What would the Enlightenment look like from the perspective of artistes, the learned artisans with esprit, who presented themselves in contrast to philosophers, savants, and routine-bound craftsmen? Making a radical change of historical protagonists, Paola Bertucci places the mechanical arts and the world of making at the heart of the Enlightenment. At a time of great colonial, commercial, and imperial concerns, artistes planned encyclopedic projects and sought an official role in the administration of the French state. The Société des Arts, which they envisioned as a state institution that would foster France’s colonial and economic expansion, was the most ambitious expression of their collective aspirations.

Artisanal Enlightenment provides the first in-depth study of the Société, and demonstrates its legacy in scientific programs, academies, and the making of Diderot and D’Alembert’s Encyclopédie. Through insightful analysis of textual, visual, and material sources, Bertucci provides a groundbreaking perspective on the politics of writing on the mechanical arts and the development of key Enlightenment concepts such as improvement, utility, and progress.
--Marshal Zeringue

Thursday, December 14, 2017

"Heroic Shaktism"

New from Oxford University Press: Heroic Shaktism: The Cult of Durga in Ancient Indian Kingship by Bihani Sarkar.

About the book, from the publisher:
Heroic Saktism is the belief that a good king and a true warrior must worship the goddess Durga, the form and substance of kingship. This belief formed the bedrock of ancient Indian practices of cultivating political power. Wildly dangerous and serenely benevolent at one and the same time, the goddess's charismatic split nature promised rewards for a hero and king and success in risky ventures.

This book is the first expansive historical treatment of the cult of Durga and the role it played in shaping ideas and rituals of heroism in India between the 3rd and the 12th centuries CE. Within the story of ancient Indian kingship, two critical transitions overlapped with the rise of heroic Saktism: the decline of the war-god Skanda-Mahasena as a military symbol, and the concomitant rise of the early Indian kingdom. As the rhetoric of kingship once strongly linked to the older war god shifted to the cultural narratives of the goddess, her political imagery broadened in its cultural resonance. And indigenous territorial deities became associated with Durga as smaller states unified into a broader conception of civilization.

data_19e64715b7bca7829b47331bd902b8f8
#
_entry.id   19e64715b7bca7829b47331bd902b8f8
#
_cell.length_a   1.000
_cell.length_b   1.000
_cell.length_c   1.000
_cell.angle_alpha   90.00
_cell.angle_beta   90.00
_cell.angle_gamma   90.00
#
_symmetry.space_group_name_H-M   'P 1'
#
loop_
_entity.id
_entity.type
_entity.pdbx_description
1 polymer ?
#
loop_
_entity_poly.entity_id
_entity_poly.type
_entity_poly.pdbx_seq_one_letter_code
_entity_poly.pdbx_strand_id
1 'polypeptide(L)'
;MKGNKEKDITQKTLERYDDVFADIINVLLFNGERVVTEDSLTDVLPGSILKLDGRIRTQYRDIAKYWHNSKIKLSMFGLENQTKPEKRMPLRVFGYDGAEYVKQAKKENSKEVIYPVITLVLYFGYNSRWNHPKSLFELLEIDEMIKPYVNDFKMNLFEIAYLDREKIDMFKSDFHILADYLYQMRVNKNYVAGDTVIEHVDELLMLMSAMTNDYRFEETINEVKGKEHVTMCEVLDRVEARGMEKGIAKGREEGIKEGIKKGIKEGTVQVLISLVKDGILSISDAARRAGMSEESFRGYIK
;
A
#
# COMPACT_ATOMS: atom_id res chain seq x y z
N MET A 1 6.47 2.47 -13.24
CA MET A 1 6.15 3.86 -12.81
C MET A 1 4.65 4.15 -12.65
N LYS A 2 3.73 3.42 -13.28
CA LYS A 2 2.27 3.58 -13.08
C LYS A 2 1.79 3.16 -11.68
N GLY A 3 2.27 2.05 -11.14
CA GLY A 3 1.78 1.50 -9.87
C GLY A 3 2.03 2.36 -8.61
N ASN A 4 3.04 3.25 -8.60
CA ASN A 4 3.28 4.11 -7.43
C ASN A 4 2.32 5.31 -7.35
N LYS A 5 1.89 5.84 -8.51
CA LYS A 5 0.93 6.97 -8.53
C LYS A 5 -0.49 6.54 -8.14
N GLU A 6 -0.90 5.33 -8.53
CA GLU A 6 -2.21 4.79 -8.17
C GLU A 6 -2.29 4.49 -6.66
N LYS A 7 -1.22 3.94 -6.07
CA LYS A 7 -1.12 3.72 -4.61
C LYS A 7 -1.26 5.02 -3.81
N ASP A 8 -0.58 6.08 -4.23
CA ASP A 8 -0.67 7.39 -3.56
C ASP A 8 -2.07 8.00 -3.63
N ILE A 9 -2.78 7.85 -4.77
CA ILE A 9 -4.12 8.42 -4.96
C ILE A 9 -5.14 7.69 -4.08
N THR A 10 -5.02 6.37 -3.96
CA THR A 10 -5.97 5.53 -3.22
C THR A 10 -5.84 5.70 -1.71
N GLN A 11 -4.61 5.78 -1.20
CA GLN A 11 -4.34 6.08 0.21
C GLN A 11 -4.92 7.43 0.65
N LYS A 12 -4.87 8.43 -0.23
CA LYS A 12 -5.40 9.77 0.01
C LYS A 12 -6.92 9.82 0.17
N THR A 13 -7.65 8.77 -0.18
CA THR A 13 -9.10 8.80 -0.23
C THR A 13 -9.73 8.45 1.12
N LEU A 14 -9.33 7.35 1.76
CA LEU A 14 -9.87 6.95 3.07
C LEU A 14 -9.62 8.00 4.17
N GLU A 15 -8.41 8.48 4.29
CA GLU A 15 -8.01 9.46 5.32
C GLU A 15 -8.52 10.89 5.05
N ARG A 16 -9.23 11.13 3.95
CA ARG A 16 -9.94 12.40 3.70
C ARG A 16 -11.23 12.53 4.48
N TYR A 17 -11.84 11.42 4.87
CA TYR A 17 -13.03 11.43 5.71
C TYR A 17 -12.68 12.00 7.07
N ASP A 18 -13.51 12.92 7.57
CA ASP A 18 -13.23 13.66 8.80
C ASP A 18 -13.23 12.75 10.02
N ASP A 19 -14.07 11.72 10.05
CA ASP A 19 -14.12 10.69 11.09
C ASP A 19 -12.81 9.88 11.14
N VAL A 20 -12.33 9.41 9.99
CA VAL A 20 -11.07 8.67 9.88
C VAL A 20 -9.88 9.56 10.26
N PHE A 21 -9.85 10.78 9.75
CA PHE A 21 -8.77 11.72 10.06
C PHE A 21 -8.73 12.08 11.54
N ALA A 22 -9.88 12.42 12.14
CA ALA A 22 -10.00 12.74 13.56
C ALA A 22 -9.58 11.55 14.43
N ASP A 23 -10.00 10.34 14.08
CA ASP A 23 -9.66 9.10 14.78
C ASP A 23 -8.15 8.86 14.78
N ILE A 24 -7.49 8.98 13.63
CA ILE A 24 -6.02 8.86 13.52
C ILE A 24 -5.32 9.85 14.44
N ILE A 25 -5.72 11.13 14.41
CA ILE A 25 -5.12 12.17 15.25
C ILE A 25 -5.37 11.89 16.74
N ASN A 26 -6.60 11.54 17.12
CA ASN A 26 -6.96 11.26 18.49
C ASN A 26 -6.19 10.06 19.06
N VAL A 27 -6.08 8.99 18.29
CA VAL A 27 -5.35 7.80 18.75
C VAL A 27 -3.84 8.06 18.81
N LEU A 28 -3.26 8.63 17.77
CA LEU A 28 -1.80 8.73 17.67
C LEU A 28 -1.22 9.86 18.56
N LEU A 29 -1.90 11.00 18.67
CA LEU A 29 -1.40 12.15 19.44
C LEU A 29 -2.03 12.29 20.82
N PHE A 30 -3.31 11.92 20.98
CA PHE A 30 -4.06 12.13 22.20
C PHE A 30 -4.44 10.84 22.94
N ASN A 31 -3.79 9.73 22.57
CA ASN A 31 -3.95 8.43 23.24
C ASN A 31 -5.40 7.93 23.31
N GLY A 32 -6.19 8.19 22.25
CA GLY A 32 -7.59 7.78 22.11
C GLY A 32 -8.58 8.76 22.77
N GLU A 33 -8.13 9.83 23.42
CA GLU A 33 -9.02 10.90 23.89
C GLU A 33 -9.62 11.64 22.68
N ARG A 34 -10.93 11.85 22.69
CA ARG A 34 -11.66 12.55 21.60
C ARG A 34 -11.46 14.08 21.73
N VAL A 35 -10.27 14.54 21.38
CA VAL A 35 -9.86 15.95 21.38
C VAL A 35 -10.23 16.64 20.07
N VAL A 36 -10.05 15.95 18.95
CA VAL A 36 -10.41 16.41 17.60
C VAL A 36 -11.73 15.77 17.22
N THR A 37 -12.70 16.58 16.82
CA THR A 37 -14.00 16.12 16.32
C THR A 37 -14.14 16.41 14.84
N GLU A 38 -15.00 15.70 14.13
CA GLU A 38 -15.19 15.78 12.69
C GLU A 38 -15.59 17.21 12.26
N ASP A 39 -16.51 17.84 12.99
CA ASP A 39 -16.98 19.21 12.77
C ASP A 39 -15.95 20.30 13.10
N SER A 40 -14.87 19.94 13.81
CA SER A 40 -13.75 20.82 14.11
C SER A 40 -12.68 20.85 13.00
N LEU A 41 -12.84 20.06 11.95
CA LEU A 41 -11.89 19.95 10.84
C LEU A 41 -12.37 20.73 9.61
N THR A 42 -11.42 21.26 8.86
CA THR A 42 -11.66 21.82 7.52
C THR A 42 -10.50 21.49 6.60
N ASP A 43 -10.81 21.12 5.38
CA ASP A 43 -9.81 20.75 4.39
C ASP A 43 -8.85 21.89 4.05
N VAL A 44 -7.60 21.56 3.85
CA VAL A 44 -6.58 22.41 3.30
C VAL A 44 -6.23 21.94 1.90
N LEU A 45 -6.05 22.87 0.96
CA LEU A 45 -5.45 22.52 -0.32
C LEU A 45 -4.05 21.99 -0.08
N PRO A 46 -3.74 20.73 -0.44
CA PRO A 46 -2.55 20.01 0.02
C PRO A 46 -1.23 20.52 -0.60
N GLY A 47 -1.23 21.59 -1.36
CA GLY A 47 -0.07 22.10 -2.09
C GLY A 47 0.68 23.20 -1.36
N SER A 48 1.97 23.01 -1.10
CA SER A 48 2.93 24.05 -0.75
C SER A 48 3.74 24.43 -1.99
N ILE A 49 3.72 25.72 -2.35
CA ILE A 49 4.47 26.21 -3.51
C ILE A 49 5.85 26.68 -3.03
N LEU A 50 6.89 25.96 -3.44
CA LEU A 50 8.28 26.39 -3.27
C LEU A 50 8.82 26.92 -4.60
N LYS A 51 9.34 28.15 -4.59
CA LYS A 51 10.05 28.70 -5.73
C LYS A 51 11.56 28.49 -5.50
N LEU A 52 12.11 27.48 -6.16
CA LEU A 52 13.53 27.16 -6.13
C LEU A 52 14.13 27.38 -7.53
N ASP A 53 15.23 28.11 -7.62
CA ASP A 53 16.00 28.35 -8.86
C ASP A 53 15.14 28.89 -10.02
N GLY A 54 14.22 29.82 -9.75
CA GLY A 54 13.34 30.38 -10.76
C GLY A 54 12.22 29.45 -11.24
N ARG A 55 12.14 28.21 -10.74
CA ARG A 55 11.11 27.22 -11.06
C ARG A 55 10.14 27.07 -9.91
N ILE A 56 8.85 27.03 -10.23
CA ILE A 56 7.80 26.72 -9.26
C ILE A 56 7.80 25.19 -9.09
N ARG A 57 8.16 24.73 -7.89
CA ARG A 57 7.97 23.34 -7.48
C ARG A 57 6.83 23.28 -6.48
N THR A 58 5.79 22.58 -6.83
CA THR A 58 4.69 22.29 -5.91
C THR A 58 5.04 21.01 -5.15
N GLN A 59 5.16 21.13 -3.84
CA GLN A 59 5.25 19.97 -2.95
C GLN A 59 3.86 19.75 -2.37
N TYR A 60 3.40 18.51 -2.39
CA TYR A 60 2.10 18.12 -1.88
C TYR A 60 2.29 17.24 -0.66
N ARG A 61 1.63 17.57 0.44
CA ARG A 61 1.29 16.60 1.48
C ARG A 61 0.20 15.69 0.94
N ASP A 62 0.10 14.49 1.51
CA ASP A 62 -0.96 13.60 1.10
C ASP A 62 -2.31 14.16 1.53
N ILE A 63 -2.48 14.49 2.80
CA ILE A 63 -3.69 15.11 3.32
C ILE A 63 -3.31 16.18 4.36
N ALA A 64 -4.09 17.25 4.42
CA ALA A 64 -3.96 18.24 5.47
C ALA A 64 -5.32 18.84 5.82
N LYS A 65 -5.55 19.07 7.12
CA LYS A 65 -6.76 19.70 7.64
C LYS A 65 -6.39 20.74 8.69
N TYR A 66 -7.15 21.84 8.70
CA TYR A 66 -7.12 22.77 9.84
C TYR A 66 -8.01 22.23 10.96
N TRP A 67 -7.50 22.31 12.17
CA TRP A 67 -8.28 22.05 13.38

By assessing the available epigraphic, literary and scriptural sources in Sanskrit, and anthropological studies on politics and ritual, Bihani Sarkar demonstrates that the association between Indian kingship and the cult's belief-systems was an ancient one based on efforts to augment worldly power.
--Marshal Zeringue

"Claiming Crimea"

New from Yale University Press: Claiming Crimea: A History of Catherine the Great’s Southern Empire by Kelly O'Neill.

About the book, from the publisher:
Russia’s long-standing claims to Crimea date back to the eighteenth-century reign of Catherine II. Historian Kelly O’Neill has written the first archive-based, multi-dimensional study of the initial “quiet conquest” of a region that has once again moved to the forefront of international affairs. O’Neill traces the impact of Russian rule on the diverse population of the former khanate, which included Muslim, Christian, and Jewish residents. She discusses the arduous process of establishing the empire’s social, administrative, and cultural institutions in a region that had been governed according to a dramatically different logic for centuries. With careful attention to how officials and subjects thought about the spaces they inhabited, O’Neill’s work reveals the lasting influence of Crimea and its people on the Russian imperial system, and sheds new light on the precarious contemporary relationship between Russia and the famous Black Sea peninsula.